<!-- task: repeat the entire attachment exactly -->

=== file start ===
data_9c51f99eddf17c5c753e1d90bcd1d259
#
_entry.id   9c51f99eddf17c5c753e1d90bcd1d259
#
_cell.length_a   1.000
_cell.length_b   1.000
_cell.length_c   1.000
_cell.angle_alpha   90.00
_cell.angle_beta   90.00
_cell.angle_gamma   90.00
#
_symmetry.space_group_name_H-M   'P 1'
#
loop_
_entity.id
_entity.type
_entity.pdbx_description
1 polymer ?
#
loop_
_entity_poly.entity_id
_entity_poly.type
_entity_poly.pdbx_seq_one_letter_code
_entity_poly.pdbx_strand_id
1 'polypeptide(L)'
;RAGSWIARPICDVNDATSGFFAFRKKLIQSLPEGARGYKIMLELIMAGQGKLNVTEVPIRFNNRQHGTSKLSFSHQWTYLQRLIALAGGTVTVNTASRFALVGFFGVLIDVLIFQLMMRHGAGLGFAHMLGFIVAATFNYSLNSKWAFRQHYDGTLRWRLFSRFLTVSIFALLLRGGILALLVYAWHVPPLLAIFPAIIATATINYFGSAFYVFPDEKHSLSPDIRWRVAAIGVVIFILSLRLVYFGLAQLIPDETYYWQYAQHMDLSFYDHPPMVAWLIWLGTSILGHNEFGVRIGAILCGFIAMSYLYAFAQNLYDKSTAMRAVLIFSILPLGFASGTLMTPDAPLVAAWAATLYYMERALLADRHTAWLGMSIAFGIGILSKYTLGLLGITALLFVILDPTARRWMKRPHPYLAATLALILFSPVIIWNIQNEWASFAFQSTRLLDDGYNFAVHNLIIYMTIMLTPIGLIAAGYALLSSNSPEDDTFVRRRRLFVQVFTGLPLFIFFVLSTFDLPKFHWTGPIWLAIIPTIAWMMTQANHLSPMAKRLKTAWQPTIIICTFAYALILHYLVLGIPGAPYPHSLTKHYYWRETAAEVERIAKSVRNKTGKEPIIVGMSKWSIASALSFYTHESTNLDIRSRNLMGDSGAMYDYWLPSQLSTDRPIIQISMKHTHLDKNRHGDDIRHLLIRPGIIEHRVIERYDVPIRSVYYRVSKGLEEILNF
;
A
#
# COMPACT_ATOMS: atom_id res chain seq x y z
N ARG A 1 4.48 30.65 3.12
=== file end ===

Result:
data_9c51f99eddf17c5c753e1d90bcd1d259
#
_entry.id   9c51f99eddf17c5c753e1d90bcd1d259
#
_cell.length_a   1.000
_cell.length_b   1.000
_cell.length_c   1.000
_cell.angle_alpha   90.00
_cell.angle_beta   90.00
_cell.angle_gamma   90.00
#
_symmetry.space_group_name_H-M   'P 1'
#
loop_
_entity.id
_entity.type
_entity.pdbx_description
1 polymer ?
#
loop_
_entity_poly.entity_id
_entity_poly.type
_entity_poly.pdbx_seq_one_letter_code
_entity_poly.pdbx_strand_id
1 'polypeptide(L)'
;RAGSWIARPICDVNDATSGFFAFRKKLIQSLPEGARGYKIMLELIMAGQGKLNVTEVPIRFNNRQHGTSKLSFSHQWTYLQRLIALAGGTVTVNTASRFALVGFFGVLIDVLIFQLMMRHGAGLGFAHMLGFIVAATFNYSLNSKWAFRQHYDGTLRWRLFSRFLTVSIFALLLRGGILALLVYAWHVPPLLAIFPAIIATATINYFGSAFYVFPDEKHSLSPDIRWRVAAIGVVIFILSLRLVYFGLAQLIPDETYYWQYAQHMDLSFYDHPPMVAWLIWLGTSILGHNEFGVRIGAILCGFIAMSYLYAFAQNLYDKSTAMRAVLIFSILPLGFASGTLMTPDAPLVAAWAATLYYMERALLADRHTAWLGMSIAFGIGILSKYTLGLLGITALLFVILDPTARRWMKRPHPYLAATLALILFSPVIIWNIQNEWASFAFQSTRLLDDGYNFAVHNLIIYMTIMLTPIGLIAAGYALLSSNSPEDDTFVRRRRLFVQVFTGLPLFIFFVLSTFDLPKFHWTGPIWLAIIPTIAWMMTQANHLSPMAKRLKTAWQPTIIICTFAYALILHYLVLGIPGAPYPHSLTKHYYWRETAAEVERIAKSVRNKTGKEPIIVGMSKWSIASALSFYTHESTNLDIRSRNLMGDSGAMYDYWLPSQLSTDRPIIQISMKHTHLDKNRHGDDIRHLLIRPGIIEHRVIERYDVPIRSVYYRVSKGLEEILNF
;
A
#
# COMPACT_ATOMS: atom_id res chain seq x y z
N ARG A 1 4.48 30.65 3.12